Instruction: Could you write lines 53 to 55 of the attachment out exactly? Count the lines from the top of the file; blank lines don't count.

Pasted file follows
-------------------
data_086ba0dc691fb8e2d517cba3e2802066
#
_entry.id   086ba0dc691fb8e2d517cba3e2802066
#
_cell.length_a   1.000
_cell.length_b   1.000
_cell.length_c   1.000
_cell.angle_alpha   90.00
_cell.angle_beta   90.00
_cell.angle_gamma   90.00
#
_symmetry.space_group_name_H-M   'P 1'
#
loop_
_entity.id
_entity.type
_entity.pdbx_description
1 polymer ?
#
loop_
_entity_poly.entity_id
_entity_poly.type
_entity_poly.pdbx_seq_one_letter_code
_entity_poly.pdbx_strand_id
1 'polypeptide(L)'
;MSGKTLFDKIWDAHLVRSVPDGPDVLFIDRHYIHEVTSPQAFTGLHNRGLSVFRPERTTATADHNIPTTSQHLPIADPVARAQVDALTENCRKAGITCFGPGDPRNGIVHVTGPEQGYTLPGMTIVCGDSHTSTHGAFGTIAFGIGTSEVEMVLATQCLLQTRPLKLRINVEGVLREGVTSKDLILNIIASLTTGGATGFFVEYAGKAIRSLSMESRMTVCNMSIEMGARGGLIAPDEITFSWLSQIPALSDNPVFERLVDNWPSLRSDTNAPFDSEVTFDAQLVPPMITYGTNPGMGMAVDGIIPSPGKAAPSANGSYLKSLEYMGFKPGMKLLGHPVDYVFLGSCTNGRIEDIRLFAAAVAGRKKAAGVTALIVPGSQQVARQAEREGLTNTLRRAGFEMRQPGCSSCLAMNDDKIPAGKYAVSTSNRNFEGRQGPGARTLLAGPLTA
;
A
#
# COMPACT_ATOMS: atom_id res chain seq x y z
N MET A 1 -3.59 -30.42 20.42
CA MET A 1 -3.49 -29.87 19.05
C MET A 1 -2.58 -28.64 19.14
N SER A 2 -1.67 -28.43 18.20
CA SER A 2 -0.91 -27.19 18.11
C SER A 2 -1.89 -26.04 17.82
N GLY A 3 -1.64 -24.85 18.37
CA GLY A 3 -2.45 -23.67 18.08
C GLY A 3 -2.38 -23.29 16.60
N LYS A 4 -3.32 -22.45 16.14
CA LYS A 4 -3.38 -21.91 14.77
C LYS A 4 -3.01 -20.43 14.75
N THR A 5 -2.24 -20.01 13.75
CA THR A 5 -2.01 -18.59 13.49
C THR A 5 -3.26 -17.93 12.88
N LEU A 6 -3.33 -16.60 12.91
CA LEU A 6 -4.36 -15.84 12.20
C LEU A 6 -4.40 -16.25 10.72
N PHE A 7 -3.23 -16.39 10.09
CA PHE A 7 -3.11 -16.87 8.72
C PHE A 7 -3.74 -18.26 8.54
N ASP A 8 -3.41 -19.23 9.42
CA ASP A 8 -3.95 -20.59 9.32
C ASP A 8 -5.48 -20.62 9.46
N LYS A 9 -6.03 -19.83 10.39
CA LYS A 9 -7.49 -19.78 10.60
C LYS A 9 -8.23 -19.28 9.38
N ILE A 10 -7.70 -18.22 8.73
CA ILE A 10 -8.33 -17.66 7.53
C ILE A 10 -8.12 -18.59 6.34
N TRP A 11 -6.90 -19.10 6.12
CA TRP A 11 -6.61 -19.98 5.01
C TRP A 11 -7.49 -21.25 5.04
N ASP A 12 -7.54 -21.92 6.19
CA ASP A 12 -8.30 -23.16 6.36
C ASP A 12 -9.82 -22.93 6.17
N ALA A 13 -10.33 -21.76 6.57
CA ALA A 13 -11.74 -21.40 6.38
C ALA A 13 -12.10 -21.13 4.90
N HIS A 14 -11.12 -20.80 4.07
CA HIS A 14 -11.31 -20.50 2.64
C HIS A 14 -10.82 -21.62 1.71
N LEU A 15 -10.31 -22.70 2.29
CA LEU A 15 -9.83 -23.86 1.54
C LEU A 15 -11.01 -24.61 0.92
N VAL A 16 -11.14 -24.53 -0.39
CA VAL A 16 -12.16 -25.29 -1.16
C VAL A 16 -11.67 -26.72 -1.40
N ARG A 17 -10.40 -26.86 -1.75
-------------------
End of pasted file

CA ASP A 8 -3.95 -20.59 9.32
C ASP A 8 -5.48 -20.62 9.46
N LYS A 9 -6.03 -19.83 10.39